Dave Barry Interview: Life Lessons, Courtesy of an Old, Happy Dog
Image attributed to Dave Barry
Dave Barry is an author and columnist who wrote a nationally syndicated column for the Miami Herald from 1983 to 2005 and won the 1988 Pulitzer Prize for commentary. He has written numerous books of humor and parody including Dave Barry’s Complete Guide to Guys, Dave Barry Turns Forty and Dave Barry is Not Making This Up.
In Barry’s latest book, Lessons From Lucy: The Simple Joys of an Old, Happy Dog, the bestselling author shows how to age gracefully, taking cues from his beloved and highly intelligent dog Lucy.
“I turned 70, and Lucy turned 10. If you go by dog years, we’re the same age, and I realized she was much happier than I was.”
Melissa Parker (Smashing Interviews Magazine): Dave, how is Lucy?
Dave Barry: Lucy’s great. She’s unchanged. Every day, she’s good. She’s happy.
Melissa Parker (Smashing Interviews Magazine): What’s the best thing about dogs?
Dave Barry: They love you. It’s nice to be loved especially when you do a job like mine where sometimes people really don’t like you (laughs). Lucy doesn’t care what I’ve written, and she doesn’t care what I think or what I’ve said. She just loves me. Unconditional love is probably the best part of it.
Melissa Parker (Smashing Interviews Magazine): Why did you write Lessons from Lucy?
Dave Barry: I turned 70, and Lucy turned 10. If you go by dog years, we’re the same age, and I realized she was much happier than I was. The things that she’s done, she’s always done. When Lucy was a puppy, she liked to play. She’s an old lady now and sleeps more, but she still likes to play. When she was a puppy, she loved people and loved making friends, and she still does. I kind of stopped having as much fun and stopped making friends as easily. So the idea was, “What is Lucy doing that I could do that would make me happier aside from drinking from the toilet, which is where I draw the line?”
Melissa Parker (Smashing Interviews Magazine): Which of the seven lessons from Lucy do you feel you’ve had the most success at accomplishing?
Dave Barry: I’m doing better with having fun again. I’m deliberately doing things that are really pretty stupid. I’m in a rock band of authors called the Rock Bottom Remainders. Stephen King’s in it, also Amy Tan, Scott Turow, Mitch Albom. We’re a terrible band, and yet it’s really fun. If I were being a serious human being, I would not get up on the stage and sing “Louie Louie,” with competent authors as my sidekicks. But I’m doing it because it’s fun and because I enjoy it.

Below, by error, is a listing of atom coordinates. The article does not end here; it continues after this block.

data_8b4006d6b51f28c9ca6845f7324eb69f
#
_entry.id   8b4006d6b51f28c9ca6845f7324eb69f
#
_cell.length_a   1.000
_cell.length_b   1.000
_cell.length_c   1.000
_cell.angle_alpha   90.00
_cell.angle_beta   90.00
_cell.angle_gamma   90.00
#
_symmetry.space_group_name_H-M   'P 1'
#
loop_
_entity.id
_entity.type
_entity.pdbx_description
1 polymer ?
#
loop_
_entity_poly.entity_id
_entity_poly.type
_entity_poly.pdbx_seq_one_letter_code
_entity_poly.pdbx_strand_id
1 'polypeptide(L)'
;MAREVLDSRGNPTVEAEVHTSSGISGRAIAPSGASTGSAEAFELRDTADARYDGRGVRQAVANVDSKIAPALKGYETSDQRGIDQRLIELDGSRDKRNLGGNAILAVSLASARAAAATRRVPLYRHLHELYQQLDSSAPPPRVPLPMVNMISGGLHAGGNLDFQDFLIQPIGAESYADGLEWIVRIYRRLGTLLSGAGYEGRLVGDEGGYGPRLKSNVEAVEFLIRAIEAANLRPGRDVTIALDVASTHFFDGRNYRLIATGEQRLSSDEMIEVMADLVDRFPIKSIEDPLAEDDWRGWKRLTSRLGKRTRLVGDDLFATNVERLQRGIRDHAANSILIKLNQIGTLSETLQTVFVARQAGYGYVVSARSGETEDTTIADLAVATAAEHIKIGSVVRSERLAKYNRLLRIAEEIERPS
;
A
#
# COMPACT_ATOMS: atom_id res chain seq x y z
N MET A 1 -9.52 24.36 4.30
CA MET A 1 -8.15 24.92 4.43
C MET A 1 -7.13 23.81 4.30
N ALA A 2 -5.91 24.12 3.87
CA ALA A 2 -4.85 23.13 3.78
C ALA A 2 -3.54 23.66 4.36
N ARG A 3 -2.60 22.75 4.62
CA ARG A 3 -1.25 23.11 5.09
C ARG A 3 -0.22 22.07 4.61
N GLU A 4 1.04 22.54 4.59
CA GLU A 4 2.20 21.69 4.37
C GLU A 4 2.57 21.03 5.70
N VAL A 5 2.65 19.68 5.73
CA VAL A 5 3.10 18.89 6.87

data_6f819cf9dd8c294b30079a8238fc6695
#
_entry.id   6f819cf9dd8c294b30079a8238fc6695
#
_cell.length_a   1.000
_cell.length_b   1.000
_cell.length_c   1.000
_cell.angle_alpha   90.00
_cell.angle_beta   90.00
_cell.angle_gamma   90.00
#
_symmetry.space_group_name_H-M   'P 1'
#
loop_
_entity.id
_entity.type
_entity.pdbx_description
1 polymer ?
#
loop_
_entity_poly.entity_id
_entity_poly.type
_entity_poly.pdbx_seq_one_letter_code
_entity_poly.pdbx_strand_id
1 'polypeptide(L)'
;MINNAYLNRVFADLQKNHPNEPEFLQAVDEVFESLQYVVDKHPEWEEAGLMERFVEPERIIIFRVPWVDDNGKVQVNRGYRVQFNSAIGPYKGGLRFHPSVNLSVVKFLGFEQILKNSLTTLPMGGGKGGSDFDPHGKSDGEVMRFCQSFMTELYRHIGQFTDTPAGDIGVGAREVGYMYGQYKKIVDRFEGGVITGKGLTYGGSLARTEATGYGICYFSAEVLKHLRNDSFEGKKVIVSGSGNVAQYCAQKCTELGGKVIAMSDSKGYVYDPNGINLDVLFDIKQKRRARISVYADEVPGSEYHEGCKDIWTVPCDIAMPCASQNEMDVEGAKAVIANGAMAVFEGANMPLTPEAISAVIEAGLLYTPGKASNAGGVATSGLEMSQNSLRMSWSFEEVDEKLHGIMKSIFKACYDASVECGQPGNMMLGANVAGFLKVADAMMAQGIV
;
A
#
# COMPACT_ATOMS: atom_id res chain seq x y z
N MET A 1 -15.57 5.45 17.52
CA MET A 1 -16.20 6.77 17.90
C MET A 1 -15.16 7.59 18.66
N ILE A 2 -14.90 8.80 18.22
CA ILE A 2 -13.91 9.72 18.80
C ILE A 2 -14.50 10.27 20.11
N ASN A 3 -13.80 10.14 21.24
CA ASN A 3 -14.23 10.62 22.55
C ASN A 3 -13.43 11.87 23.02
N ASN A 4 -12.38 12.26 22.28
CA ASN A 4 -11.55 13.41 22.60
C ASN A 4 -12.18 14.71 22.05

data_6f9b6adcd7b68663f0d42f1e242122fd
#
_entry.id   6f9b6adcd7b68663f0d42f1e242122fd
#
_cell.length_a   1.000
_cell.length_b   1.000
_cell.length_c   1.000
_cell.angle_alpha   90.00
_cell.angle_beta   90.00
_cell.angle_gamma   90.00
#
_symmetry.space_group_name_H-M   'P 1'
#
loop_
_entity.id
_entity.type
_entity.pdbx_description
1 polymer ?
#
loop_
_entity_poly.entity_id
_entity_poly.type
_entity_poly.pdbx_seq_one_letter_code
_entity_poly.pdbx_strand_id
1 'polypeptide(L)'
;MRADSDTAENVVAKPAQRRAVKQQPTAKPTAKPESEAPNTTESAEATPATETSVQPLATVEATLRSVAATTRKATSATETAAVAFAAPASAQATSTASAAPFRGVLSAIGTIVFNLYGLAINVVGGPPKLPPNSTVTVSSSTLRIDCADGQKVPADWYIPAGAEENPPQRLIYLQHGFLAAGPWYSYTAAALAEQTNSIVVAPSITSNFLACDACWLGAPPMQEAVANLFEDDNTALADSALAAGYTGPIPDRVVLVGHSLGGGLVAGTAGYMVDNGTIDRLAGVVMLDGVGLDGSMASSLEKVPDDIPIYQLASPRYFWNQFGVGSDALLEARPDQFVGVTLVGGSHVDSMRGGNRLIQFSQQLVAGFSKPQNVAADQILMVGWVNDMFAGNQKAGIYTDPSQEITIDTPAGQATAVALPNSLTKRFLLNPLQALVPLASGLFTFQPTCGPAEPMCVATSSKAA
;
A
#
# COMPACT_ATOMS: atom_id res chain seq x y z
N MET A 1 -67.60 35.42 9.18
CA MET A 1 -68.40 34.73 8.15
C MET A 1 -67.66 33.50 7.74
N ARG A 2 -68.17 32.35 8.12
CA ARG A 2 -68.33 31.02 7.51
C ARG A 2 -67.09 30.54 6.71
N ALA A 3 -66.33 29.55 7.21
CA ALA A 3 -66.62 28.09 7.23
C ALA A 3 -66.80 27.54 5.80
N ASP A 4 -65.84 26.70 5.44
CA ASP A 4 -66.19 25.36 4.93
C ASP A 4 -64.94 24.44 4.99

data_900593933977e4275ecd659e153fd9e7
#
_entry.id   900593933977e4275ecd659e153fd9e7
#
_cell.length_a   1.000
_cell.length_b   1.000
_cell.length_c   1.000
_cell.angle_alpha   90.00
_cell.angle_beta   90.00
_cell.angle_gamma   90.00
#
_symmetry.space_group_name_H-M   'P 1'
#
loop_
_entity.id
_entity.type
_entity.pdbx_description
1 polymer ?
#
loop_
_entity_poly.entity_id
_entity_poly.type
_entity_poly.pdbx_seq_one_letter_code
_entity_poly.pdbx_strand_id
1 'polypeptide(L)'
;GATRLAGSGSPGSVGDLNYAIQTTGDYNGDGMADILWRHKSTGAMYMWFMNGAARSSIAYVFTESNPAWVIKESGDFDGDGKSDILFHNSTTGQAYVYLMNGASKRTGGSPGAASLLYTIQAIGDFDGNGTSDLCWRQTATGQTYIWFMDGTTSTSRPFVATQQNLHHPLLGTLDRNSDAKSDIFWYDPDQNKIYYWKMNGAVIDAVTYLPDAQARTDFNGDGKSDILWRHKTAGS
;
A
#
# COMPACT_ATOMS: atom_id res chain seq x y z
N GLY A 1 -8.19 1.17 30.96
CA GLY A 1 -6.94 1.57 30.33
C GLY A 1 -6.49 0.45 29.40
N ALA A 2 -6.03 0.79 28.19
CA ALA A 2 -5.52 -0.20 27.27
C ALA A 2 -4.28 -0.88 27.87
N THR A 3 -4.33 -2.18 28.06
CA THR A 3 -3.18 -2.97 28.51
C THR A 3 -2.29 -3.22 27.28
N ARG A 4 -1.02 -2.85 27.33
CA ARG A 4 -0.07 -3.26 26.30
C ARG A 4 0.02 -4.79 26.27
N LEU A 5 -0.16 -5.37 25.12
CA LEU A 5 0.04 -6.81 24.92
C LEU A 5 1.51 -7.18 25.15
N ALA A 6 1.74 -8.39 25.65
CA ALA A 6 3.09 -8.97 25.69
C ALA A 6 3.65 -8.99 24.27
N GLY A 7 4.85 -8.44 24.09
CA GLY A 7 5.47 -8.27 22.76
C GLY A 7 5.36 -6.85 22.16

I’m also doing better on trying to reconnect with old friends. I wasn’t even sure my old friends were still alive. I’ve made a point now to write down a name and sometimes to call that person, which I did not do very often for a long time.
Melissa Parker (Smashing Interviews Magazine): You ordered a DNA test on Lucy?
Dave Barry: I did. I did for her and me. Turns out I’m half Dalmatian. It turns out Lucy is a half Boxer, a quarter Dalmatian, a quarter Chow Chow and a quarter Retriever. She’s pretty random.
Melissa Parker (Smashing Interviews Magazine): And are you pretty random? (laughs)
Dave Barry: I’m kind of a boring WASP – England, Ireland, Scotland, Germany white guy. Lucy has me beat in the exotic department.
Melissa Parker (Smashing Interviews Magazine): I don’t believe this book would’ve worked using a cat’s perspective (laughs).
Dave Barry: I don’t know that cats would want us to know their secrets, you know? (laughs).
Melissa Parker (Smashing Interviews Magazine): I’ve learned nothing from my cat except how to be totally fine by myself (laughs).
Dave Barry: Exactly (laughs). The main lesson is to go away for about three weeks, and you’ll never know what’s been going on (laughs).
Melissa Parker (Smashing Interviews Magazine): (laughs) I’m heading toward 70.
Dave Barry: You’re still a young lady. Enjoy your 60s. That’s all I have to say.
Melissa Parker (Smashing Interviews Magazine): What is the most important lesson you’ve learned as you’ve gotten older?
Dave Barry: I think I’ve gotten better at figuring out what matters in life, which is about time. The book ends with kind of a weird thing. I had finished the book last summer, and it was going to be published in October of 2018. My daughter, Sophie, was 18 and getting ready to go off to Duke University. Two days before we were supposed to take her to Duke, she woke up paralyzed. She came down with an autoimmune disorder called transverse myelitis. It was terrifying because they don’t really know what to do about it. Above all, they didn’t know what was going to happen. A third of the time, you don’t even get better, a third of the time you get a little better, and a third of the time you recover all the way.
So we went through a pretty horrifying few weeks. She spent 40 days in the hospital. She got through it, and she got better. She’s now at Duke University. But it was sort of built on a bunch of lessons I put in the book, and it comes down to one more important one which is that you have to figure out what really matters in life. It’s almost none of the things that you spend your day worrying about.
In our case, all we cared about was if Sophie was going to walk again. We didn’t care who the president was or what he said or didn’t say. We didn’t care what was in the news or what the stock market did. We just didn’t care about anything but that because when we thought about it, that was the only thing that really mattered to us. So the last chapter of the book deals with that. In the end, what I got from that is gratitude. Even though a horrible thing happened in our family, we had gratitude for what we do have. If you can get up in the morning, that’s something to be really grateful for because if you can’t do it, it’s awful. Anyway, I would say that’s the biggest change for me.